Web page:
Congratulations to Our Newest CTBs

We would like to congratulation our FIVE new TIA Certified Transportation Brokers:

Jonathan Hannah, CTB
Ben Reindl, CTB
Tami Risoen, CTB
Spencer Ruble, CTB
Aida Sabic, CTB

We are dedicated to the professional development of our staff; and, we appreciate the effort they put forth to achieve this designation. It was tough. Over 50% of the C. L. Services, Inc. staff is certified by the Transportation Intermediaries Association as a CTB.

House T&I Committee Approves Subcommittee Assignments and Oversight Plan

On January 23rd, the House Transportation and Infrastructure Committee held their first official meeting of the 113th Congressional session. The meeting was the committee organizational meeting to finalize and approve subcommittee assignments and establish an oversight plan of action for the congressional session. First term Committee Chairman Bill Shuster (R-9th/PA) formally announced that; Congressman Frank LoBiondo (R-2nd/NJ) will serve as Chairman of the Aviation Subcommittee, Congressman Duncan Hunter (R-50th/CA) will serve as Chairman of the Coast Guard and Maritime Subcommittee, Congressman Lou Barletta (R-11th/PA) will serve as Chairman of the Economic Development, Public Buildings, and Emergency Management Subcommittee, Congressman Tom Petri (R-6th/WI) will serve as Chairman of the Highways and Transit Subcommittee, Congressman Jeff Denham (R-10th/CA) will serve as Chairman of the Railroads, Pipelines, and Hazardous Materials Subcommittee, and Congressman Bob Gibbs (R-7th/OH) will serve as Chairman of the Water Resources and Environment Subcommittee.

Additionally, the Committee established the oversight plan of action for the 113th Congress. The committee announced that it will be spending a majority of its time focusing on the implementation of the provisions contained in the MAP-21 bill, which was signed into law by President Obama on July 6, 2013. The Committee will also conduct future hearings on FMCSA’s CSA initiative, Hours-of-Service regulations, highway safety, tolling, and a variety of other issues. For more information, the committee’s oversight plan of action can be viewed online.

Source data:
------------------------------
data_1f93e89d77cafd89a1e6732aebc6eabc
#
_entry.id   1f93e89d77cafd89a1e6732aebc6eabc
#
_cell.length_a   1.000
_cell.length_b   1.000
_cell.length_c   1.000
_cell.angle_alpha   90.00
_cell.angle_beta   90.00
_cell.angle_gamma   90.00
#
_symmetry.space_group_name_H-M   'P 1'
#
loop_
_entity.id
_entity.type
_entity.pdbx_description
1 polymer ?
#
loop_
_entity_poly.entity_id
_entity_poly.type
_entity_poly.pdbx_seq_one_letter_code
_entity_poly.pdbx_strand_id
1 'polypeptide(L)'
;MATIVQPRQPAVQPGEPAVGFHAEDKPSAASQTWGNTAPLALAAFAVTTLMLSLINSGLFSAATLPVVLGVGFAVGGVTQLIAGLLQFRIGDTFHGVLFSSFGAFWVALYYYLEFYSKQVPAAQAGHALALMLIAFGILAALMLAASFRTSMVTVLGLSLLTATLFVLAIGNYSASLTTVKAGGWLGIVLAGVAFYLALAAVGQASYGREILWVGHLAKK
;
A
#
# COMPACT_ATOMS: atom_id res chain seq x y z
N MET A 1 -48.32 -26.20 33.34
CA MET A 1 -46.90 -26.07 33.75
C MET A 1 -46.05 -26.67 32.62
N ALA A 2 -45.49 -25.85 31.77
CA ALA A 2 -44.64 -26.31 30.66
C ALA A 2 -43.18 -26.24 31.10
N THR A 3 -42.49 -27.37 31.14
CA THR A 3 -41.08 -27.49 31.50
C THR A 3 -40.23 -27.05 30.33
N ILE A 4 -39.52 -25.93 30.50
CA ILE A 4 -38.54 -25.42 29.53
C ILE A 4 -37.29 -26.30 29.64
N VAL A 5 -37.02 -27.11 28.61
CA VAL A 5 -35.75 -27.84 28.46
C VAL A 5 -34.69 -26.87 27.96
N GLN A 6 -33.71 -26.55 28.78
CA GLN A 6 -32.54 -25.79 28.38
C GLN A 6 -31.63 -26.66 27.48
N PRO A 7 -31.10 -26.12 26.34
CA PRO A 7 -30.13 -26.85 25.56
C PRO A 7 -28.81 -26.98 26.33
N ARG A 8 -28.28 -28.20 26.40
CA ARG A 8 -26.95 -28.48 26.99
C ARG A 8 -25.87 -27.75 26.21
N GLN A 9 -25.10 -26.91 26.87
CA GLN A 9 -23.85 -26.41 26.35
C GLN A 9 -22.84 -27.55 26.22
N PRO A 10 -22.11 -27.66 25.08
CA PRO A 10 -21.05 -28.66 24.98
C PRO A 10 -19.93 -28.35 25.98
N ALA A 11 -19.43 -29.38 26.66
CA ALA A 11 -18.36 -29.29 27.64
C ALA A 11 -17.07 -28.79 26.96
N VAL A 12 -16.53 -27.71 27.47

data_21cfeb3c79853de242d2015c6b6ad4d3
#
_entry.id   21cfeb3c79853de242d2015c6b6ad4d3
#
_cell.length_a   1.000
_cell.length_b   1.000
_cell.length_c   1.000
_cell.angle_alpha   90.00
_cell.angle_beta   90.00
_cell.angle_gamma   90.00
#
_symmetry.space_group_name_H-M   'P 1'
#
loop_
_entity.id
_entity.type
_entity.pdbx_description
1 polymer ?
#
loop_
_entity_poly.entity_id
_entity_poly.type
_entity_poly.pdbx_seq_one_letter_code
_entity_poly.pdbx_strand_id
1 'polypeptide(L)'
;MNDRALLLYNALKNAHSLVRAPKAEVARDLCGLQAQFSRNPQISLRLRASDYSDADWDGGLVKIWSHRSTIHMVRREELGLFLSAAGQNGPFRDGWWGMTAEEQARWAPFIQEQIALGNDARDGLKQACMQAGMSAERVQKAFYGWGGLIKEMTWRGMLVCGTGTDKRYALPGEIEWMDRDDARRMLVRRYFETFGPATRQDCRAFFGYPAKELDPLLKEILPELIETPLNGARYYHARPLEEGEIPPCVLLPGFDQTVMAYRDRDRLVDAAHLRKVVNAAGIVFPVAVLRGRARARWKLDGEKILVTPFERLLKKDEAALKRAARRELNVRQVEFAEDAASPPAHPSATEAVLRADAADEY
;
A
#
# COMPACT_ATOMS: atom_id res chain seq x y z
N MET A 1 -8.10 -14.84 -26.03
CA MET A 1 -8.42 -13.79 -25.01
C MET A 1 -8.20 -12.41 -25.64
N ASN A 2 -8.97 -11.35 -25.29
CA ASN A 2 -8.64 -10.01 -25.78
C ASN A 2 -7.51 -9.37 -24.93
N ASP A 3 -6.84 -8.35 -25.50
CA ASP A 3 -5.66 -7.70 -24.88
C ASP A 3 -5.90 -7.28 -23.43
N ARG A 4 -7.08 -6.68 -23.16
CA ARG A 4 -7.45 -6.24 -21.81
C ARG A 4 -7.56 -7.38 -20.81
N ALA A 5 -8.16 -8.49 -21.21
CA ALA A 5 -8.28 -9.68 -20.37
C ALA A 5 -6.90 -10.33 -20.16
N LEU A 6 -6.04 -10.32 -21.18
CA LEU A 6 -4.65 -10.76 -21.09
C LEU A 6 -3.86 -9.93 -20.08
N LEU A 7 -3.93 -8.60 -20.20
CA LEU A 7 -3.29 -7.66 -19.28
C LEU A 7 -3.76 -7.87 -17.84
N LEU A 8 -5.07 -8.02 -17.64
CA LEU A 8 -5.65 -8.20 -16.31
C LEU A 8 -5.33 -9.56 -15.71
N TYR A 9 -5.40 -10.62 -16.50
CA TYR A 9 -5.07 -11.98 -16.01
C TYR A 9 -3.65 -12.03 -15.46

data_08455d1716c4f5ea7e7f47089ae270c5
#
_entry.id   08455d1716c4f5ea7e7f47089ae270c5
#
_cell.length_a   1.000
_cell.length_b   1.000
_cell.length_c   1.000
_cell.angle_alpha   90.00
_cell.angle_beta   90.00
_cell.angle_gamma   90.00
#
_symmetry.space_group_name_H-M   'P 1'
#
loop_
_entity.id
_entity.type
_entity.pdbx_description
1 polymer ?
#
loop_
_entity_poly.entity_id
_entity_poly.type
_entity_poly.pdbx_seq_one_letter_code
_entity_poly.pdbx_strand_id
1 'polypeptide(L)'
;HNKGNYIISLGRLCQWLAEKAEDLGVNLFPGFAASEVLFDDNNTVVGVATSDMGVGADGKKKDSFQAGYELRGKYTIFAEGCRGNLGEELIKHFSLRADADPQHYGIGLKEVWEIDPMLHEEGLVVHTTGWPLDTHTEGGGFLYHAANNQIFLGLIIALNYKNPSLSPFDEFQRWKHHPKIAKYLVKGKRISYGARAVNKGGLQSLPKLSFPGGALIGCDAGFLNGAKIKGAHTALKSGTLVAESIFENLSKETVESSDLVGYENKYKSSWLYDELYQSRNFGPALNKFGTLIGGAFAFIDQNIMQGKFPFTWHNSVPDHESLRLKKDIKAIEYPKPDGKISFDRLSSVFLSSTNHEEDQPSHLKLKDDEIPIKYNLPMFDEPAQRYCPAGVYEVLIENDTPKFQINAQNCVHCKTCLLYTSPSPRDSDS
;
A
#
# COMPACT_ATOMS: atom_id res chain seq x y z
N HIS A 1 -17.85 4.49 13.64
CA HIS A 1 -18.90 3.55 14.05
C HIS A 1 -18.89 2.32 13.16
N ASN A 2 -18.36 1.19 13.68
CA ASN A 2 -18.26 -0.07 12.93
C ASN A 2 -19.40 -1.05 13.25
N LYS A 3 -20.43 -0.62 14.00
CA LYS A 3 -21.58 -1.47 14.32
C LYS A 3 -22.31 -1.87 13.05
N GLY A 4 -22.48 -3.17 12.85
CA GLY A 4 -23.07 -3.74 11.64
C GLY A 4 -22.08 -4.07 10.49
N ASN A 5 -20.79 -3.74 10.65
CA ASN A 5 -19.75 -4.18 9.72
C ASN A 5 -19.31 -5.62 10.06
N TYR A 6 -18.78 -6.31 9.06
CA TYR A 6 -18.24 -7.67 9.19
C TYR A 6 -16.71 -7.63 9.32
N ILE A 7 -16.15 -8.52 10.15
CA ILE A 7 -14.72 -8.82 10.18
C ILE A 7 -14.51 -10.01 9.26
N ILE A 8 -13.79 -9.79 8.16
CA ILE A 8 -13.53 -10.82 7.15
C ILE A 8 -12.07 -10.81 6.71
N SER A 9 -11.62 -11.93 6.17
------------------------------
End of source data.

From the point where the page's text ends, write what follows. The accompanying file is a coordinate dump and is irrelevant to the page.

The Committee also announced the formation of several “special” panels that will look at and address issues that fall under multiple subcommittees’ jurisdiction. Chairman Shuster announced that Congressman John Duncan (R-2nd/NJ) will chair these special panels in the 113th Congress.

DOT IG Begins Audit of CSA

The U.S. Department of Transportation (DOT) Inspector General’s (IG) Office announced today that they have officially begun their audit of FMCSA’s Compliance, Safety, Accountability (CSA) initiative. The initiative, which aims to measure and prioritize safety levels for motor carriers through crash and other data factors, has drawn criticism from Members of Congress and the transportation industry for how it measures and scores truck safety.

On September 13, 2012, the House Transportation and Infrastructure, Subcommittee on Highways and Transit held an oversight hearing entitled: “Evaluating the Effectiveness of DOT’s Truck and Bus Safety Program.” At the hearing TIA Board Member Bruce Johnson, C.H. Robinson Worldwide testified on the adverse effects to the brokerage industry brought about by the CSA initiative.

Following the hearing, Highways and Transit Subcommittee Chairman John Duncan (R-2nd/TN) and Ranking Member Peter DeFazio (D-4th/OR) made an official request for the DOT IG to audit the program and evaluate FMCSA’s implementation of CSA. Specifically, they requested that the audit assess whether FMCSA has (1) established adequate controls to ensure the quality of the data used to evaluate carrier performance and risk, and (2) effectively implemented CSA enforcement interventions.

The audit is scheduled to begin shortly and should take a few months to formally complete.

DOT Reiterates Marijuana Not Authorized

On December 3, 2012, the U.S. Department of Transportation’s (DOT) Office of Drug and Alcohol Policy Compliance issued a Notice to address the recent passage of state initiatives purporting to legalize marijuana use for recreational purposes.

The DOT requires testing of applicants and employees in safety-sensitive transportation positions – such as pilots, truck drivers, train engineers, ship captains, school bus drivers, and pipeline emergency response personnel – for marijuana, cocaine, opiates, amphetamines, and phencyclidine (PCP). Applicants must be drug tested before they begin performing DOT-covered safety-sensitive duties, and employees must be drug tested in certain circumstances, including following an accident, randomly, and when reasonable suspicion of drug use exists. All confirmed positive drug tests are reviewed by a medical review officer (MRO). During that review process, the test subject is permitted to provide the MRO with information that would explain the positive test result, such as a prescription. If the test subject provides a legitimate medical explanation for the confirmed positive test result, then the MRO will report the test result to the (prospective) employer as verified negative. If the test subject does not provide a legitimate medical explanation, he or she must be removed from safety-sensitive duties and referred to a substance abuse professional for evaluation.